Monday, June 29, 2009

Reducing Water Use

Our GMD is largely irrigation use - 97% plus. It then follows that if water use is to be reduced, working on a 10% reduction in the remaining 2% of usage is probably not the best approach. As such, we focus on the irrigation uses.

Traditional wisdom says "let's get more efficient with our irrigation use - we'll pump 20% less water." But, unfortunately this is not always going to be the case. Converting to higher efficieny irrigation can actually INCREASE water used by crops for production - even when less water is pumped and applied. Without a good understanding of what consumptive use was happening under the old irrigation systems, and specific constraints on irrigated acres and cropping patterns and irrigation management under the new systems, the conversions are not likely to save as much water as you calculate - if they'll save any water at all. They are, however, usually good for the producers' bottom lines.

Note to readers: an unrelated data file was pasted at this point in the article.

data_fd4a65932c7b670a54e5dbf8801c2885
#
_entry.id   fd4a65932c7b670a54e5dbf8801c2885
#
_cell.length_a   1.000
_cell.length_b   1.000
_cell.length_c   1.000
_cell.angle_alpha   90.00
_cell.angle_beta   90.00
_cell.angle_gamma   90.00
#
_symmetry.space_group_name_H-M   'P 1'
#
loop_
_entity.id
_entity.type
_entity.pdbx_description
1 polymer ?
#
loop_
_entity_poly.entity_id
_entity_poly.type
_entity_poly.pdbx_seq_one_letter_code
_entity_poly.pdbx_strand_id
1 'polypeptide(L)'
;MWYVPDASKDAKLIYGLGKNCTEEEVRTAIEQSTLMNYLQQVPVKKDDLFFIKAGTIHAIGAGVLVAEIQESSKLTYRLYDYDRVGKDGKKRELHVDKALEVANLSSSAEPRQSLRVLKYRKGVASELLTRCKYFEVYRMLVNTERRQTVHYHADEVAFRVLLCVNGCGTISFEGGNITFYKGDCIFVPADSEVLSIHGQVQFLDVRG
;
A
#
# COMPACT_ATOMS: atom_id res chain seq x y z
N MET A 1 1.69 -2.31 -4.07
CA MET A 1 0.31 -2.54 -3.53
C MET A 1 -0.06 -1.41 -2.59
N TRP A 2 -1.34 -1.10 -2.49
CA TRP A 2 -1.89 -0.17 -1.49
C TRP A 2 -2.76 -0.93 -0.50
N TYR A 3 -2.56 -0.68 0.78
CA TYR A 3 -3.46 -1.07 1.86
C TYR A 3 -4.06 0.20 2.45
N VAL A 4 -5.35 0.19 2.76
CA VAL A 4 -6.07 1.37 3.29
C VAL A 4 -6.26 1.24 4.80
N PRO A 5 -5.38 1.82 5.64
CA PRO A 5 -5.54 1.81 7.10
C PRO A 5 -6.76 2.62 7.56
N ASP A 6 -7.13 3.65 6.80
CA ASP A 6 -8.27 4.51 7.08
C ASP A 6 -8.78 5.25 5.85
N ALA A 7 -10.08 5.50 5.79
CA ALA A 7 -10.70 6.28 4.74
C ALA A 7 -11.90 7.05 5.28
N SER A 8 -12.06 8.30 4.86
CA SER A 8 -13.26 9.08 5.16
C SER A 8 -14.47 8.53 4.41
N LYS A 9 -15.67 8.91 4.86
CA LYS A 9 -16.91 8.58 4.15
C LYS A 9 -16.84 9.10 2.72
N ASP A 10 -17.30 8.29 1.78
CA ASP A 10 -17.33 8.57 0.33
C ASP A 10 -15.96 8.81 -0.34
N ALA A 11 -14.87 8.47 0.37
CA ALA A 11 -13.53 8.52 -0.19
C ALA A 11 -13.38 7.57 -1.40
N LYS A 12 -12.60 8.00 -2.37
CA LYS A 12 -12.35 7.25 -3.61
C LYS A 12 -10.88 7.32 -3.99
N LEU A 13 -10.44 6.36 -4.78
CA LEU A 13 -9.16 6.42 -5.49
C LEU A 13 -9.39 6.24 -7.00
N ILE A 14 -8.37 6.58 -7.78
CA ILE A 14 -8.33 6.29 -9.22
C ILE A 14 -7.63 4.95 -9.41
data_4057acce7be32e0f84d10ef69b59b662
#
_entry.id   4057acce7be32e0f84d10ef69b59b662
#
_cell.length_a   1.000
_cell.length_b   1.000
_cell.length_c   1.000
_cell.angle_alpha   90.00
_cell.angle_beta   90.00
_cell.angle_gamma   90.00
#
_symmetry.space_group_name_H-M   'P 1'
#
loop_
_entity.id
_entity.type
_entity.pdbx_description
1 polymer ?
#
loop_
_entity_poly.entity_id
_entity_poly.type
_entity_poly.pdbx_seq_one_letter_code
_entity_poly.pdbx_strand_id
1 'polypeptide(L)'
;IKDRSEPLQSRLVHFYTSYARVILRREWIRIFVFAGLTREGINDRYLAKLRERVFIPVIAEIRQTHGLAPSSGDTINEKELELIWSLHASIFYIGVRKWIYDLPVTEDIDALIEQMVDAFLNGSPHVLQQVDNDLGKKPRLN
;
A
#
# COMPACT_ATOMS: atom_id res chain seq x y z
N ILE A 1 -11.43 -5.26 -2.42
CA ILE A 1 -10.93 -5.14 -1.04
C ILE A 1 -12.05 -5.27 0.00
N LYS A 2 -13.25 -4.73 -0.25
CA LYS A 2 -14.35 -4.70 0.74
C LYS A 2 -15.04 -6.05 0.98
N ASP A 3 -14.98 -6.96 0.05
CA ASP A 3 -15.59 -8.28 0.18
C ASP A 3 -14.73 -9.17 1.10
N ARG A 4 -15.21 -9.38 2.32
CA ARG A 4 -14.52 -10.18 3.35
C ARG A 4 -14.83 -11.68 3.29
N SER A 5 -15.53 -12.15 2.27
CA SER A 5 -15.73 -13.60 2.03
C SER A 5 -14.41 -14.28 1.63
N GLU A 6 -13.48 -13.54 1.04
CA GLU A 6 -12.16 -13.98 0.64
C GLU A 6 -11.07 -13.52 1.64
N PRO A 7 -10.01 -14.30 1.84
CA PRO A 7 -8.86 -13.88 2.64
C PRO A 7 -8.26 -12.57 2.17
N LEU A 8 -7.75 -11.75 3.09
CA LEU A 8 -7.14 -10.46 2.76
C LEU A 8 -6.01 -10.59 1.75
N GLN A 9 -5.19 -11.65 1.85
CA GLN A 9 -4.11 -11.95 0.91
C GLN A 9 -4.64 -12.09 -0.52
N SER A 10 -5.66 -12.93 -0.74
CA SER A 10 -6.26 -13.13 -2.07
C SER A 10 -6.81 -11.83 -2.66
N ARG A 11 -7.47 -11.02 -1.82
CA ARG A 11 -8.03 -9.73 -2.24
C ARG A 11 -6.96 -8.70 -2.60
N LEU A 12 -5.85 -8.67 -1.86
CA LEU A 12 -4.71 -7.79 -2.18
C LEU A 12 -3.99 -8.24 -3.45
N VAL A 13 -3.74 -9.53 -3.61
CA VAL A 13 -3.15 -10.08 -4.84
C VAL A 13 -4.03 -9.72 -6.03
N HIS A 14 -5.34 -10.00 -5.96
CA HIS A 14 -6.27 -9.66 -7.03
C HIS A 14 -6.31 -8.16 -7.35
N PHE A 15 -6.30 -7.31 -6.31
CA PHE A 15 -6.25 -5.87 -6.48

Next usually comes: "Let's just regulate a 25% reduction in all water use." That'd work, but all water rights are different. 25% from the full water right is different than 25% from the partial right. And do you want to take this reduction from municipal, industrial, domestic and recreation rights as well? What about priority? Does the most senior right concede the same 25% as the most junior right? In Kansas where a water right is a property right to the use of the state's water, are there "takings" issues to be considered in a mandated reduction?

Usually someone gets around to the appropriation doctrine itself and calls for a 25% reduction based solely on priority. What happens if the most senior water rights to be protected are in the poorest part of the aquifer?

The market system usually gets air time, too. Water banking, water right auctions, transfers to higher economic uses, etc. But these can have significant impacts on the social fabric of the region because fundamental uses of water can change so much.